His and Her Sinks
So we’re watching It’s Complicated the other night, and I got thinking about Meryl Streep’s career. It’s funny that when she first became famous it was for Dramatic Roles in Serious Movies about divorce and the Holocaust. Members of my generation think of her as the singing matron of a Greek resort, or a masochistic fashion mag editor, or, her greatest role, the little girl Jessica Lovejoy on The Simpsons. She once complained that there were no parts for older actresses, but that was before her career renaissance: now there are no parts for older actresses because Meryl gets all of them.
I love Meryl, of course, but I do worry about her tendency to make all her characters sympathetic. We ended up rooting for Miranda Priestly, the uber-bitch, and she made her Sister Aloysius in Doubt, a character written as the strict nun to out-glare all the others, fidgety and funny. A real actor shouldn’t be afraid of being unlikeable to the audience, especially one who gets nominated for Oscars just for showing up.
Many (male) reviewers mocked It’s Complicated as escapist fare for women because of Meryl’s perfect catalogue house, perfect catalogue job and perfect catalogue kids. And, of course, that pissed me off, because action movies never get called escapist fare for men. They are just action movies and their unrealistic plots, slick cars, buxom blonde scientist sidekicks and screens filled with billowing orange fire are simply taken for granted as part of the genre. But a romantic comedy with charming interiors and shots of tantalizing food, ridiculous!
Anyways, when Meryl is explaining her home renovations to architect and future-love-interest Steve Martin she explains that she doesn’t need the ‘his and her’ sinks because she’s currently single with two sinks and the second one makes her sad.
“What’s this now?” I exclaimed. “I get that that means having two sinks side by side, but is that common?”
“Yup, it’s a standard feature in bathrooms now,” Dervla informed me. “Everyone thinks they need the two sinks.”
That is some fucked up shit.
First of all, labelling two sinks side by side ‘his and hers’ reeks of heterosexism, and you know that there’ll be plenty of gay couples who want them, with mirrors encircled with dressing room lights. And second of all, why do you need two sinks! I get that sinks can feel crowded when there’s two people using them, but are you really brushing your teeth with your partner every night? It’s not really a group activity. And shaving or examining your pimples in the morning? Isn’t there some things you still don’t want your partner seeing? What about romance?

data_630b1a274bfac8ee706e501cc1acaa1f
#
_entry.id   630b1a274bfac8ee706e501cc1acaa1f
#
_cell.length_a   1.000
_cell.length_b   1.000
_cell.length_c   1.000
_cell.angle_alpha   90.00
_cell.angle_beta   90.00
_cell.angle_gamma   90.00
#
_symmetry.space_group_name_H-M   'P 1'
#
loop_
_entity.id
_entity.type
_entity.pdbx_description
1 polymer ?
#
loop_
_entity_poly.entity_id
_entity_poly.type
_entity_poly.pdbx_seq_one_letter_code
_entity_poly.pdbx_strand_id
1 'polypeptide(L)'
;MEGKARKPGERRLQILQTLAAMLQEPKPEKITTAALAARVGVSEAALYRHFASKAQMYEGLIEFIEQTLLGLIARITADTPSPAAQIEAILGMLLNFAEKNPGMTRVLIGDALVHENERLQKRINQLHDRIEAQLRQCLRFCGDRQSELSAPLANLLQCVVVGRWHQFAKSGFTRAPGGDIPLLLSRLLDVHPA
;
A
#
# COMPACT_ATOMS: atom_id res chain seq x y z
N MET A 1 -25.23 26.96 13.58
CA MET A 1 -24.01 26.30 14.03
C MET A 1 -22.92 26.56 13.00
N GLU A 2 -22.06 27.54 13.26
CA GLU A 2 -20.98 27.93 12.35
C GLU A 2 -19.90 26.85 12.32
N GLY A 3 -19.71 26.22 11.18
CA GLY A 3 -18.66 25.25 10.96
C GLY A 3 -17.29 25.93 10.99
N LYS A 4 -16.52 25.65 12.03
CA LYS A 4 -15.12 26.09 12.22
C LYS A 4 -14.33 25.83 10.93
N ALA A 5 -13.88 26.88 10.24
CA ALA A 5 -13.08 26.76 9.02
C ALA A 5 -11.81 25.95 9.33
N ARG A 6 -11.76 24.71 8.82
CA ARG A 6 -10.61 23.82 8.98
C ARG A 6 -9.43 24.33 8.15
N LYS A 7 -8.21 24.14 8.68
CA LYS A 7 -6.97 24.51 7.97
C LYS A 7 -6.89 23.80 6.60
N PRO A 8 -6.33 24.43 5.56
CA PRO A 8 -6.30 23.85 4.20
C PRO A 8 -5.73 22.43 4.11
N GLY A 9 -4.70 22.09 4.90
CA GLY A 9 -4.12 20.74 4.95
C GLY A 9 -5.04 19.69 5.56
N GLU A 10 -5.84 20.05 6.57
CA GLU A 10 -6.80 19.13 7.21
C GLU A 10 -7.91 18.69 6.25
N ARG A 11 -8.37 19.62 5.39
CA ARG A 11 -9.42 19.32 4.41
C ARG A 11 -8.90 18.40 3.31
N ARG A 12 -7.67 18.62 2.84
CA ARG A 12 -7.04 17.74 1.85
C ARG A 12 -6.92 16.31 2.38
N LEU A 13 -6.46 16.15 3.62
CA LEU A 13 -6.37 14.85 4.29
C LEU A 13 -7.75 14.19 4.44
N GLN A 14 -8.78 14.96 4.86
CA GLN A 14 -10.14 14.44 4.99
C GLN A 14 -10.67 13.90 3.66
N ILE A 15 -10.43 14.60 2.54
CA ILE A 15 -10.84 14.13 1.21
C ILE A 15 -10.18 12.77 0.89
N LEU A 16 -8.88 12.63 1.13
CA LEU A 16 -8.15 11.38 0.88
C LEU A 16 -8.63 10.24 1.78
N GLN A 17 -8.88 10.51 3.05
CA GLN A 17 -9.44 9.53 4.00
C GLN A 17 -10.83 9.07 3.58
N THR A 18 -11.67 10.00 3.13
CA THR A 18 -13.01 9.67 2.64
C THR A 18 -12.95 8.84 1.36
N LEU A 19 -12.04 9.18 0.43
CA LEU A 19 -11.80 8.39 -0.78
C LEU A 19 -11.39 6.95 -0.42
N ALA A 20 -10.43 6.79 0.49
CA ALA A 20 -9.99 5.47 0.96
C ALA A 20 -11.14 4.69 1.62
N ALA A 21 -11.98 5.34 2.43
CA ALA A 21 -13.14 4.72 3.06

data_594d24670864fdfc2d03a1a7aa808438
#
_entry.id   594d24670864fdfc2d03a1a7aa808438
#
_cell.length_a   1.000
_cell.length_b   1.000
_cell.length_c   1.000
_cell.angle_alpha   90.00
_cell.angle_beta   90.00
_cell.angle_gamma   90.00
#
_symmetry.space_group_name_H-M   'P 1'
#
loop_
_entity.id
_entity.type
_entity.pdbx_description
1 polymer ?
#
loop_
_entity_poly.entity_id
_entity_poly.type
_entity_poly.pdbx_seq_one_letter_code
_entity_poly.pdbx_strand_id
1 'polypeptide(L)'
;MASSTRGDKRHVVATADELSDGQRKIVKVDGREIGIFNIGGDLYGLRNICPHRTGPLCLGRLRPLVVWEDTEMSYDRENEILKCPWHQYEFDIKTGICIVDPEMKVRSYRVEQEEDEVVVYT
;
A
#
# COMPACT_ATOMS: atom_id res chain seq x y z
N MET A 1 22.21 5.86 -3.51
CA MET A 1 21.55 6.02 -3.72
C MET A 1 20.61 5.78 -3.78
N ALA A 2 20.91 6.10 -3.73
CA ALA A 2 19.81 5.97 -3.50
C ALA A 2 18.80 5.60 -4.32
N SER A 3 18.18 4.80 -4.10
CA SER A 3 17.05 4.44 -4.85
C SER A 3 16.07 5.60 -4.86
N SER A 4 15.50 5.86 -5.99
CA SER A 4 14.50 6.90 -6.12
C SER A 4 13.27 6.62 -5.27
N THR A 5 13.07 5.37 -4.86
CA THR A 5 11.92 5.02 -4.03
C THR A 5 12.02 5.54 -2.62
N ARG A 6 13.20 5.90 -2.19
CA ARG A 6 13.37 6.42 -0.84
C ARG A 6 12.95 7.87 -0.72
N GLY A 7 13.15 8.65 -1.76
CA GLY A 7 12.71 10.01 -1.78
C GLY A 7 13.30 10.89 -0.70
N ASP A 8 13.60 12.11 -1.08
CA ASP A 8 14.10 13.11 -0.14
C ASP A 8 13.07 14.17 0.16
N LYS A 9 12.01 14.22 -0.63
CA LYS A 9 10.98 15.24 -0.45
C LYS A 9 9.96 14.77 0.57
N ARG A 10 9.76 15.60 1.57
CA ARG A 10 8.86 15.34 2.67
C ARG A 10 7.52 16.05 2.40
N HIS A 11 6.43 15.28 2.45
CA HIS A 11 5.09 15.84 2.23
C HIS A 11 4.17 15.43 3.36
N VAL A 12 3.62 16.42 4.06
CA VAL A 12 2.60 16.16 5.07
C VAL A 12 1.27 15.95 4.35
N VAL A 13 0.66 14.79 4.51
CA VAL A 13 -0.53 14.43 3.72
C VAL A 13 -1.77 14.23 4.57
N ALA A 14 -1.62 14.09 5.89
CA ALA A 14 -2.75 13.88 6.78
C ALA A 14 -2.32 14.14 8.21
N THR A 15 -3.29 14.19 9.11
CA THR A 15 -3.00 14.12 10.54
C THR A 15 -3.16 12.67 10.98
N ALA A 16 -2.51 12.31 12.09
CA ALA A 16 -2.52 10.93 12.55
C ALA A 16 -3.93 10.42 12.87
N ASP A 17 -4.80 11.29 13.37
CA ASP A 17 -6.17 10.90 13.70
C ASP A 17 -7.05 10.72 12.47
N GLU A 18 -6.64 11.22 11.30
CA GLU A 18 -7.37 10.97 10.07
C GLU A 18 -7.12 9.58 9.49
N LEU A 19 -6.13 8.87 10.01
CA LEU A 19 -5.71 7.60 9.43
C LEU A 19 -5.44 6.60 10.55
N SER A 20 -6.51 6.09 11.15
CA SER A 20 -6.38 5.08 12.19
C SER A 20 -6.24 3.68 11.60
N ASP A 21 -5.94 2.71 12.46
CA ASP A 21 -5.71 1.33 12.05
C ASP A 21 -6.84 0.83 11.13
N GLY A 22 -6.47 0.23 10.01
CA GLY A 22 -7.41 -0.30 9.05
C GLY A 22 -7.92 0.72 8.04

And speaking of romance, isn’t it kind of fun being crowded over the sink together, working out a little dance to avoid stepping on toes or spitting mouthwash unto the back of your lover’s head? I haven’t been married, so it’s possible that that’s only sexy and fun when you’re first together, and two separate sinks so that you can simultaneously wash your hands prevents a lot of married people fights.
It will be fun to explain to our grandchildren, when asked about what life was like before the Third World War, and the melted icecaps turned coastal cities into aquariums, that at one point in the Before Time married couples thought they needed two bathroom sinks. (“And that’s when we still had water in its liquid form, not the canned gas you use every day!”)
And what about Meryl’s concern, that a second sink would depress a single person? Half of the couples buying these prefab houses with ‘his and her’ sinks will divorce. I know that I would be sad every time I looked at that unused sink and pictured my ex standing over it. Or, if I was angry, I would use it for soaking my socks.
You gotta hand it to Meryl: she thinks of everything.